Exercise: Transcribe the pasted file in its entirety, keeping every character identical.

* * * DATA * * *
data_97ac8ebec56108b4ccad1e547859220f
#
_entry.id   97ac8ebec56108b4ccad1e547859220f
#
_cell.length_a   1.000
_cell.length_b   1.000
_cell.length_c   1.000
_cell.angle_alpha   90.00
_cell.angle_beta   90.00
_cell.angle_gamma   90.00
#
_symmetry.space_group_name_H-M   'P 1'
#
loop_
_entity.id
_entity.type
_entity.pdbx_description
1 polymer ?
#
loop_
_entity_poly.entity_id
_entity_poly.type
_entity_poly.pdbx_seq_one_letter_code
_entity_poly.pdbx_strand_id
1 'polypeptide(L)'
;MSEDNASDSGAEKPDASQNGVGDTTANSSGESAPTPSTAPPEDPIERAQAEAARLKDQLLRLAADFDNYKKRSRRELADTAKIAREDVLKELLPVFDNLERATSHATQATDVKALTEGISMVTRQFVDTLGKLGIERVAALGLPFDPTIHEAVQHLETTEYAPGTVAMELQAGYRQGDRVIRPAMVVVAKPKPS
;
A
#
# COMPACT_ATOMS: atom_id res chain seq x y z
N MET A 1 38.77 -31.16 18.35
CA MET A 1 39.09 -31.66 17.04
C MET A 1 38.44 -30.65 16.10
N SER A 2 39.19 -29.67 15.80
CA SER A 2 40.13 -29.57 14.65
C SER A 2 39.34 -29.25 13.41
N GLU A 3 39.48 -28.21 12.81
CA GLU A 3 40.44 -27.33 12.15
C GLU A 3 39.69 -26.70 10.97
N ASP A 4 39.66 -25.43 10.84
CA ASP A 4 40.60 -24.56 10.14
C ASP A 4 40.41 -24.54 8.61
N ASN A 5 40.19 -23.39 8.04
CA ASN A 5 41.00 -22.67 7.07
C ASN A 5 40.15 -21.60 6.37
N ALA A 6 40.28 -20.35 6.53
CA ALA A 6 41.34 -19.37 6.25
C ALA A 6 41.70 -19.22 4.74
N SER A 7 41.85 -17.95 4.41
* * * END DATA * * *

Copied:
data_97ac8ebec56108b4ccad1e547859220f
#
_entry.id   97ac8ebec56108b4ccad1e547859220f
#
_cell.length_a   1.000
_cell.length_b   1.000
_cell.length_c   1.000
_cell.angle_alpha   90.00
_cell.angle_beta   90.00
_cell.angle_gamma   90.00
#
_symmetry.space_group_name_H-M   'P 1'
#
loop_
_entity.id
_entity.type
_entity.pdbx_description
1 polymer ?
#
loop_
_entity_poly.entity_id
_entity_poly.type
_entity_poly.pdbx_seq_one_letter_code
_entity_poly.pdbx_strand_id
1 'polypeptide(L)'
;MSEDNASDSGAEKPDASQNGVGDTTANSSGESAPTPSTAPPEDPIERAQAEAARLKDQLLRLAADFDNYKKRSRRELADTAKIAREDVLKELLPVFDNLERATSHATQATDVKALTEGISMVTRQFVDTLGKLGIERVAALGLPFDPTIHEAVQHLETTEYAPGTVAMELQAGYRQGDRVIRPAMVVVAKPKPS
;
A
#
# COMPACT_ATOMS: atom_id res chain seq x y z
N MET A 1 38.77 -31.16 18.35
CA MET A 1 39.09 -31.66 17.04
C MET A 1 38.44 -30.65 16.10
N SER A 2 39.19 -29.67 15.80
CA SER A 2 40.13 -29.57 14.65
C SER A 2 39.34 -29.25 13.41
N GLU A 3 39.48 -28.21 12.81
CA GLU A 3 40.44 -27.33 12.15
C GLU A 3 39.69 -26.70 10.97
N ASP A 4 39.66 -25.43 10.84
CA ASP A 4 40.60 -24.56 10.14
C ASP A 4 40.41 -24.54 8.61
N ASN A 5 40.19 -23.39 8.04
CA ASN A 5 41.00 -22.67 7.07
C ASN A 5 40.15 -21.60 6.37
N ALA A 6 40.28 -20.35 6.53
CA ALA A 6 41.34 -19.37 6.25
C ALA A 6 41.70 -19.22 4.74
N SER A 7 41.85 -17.95 4.41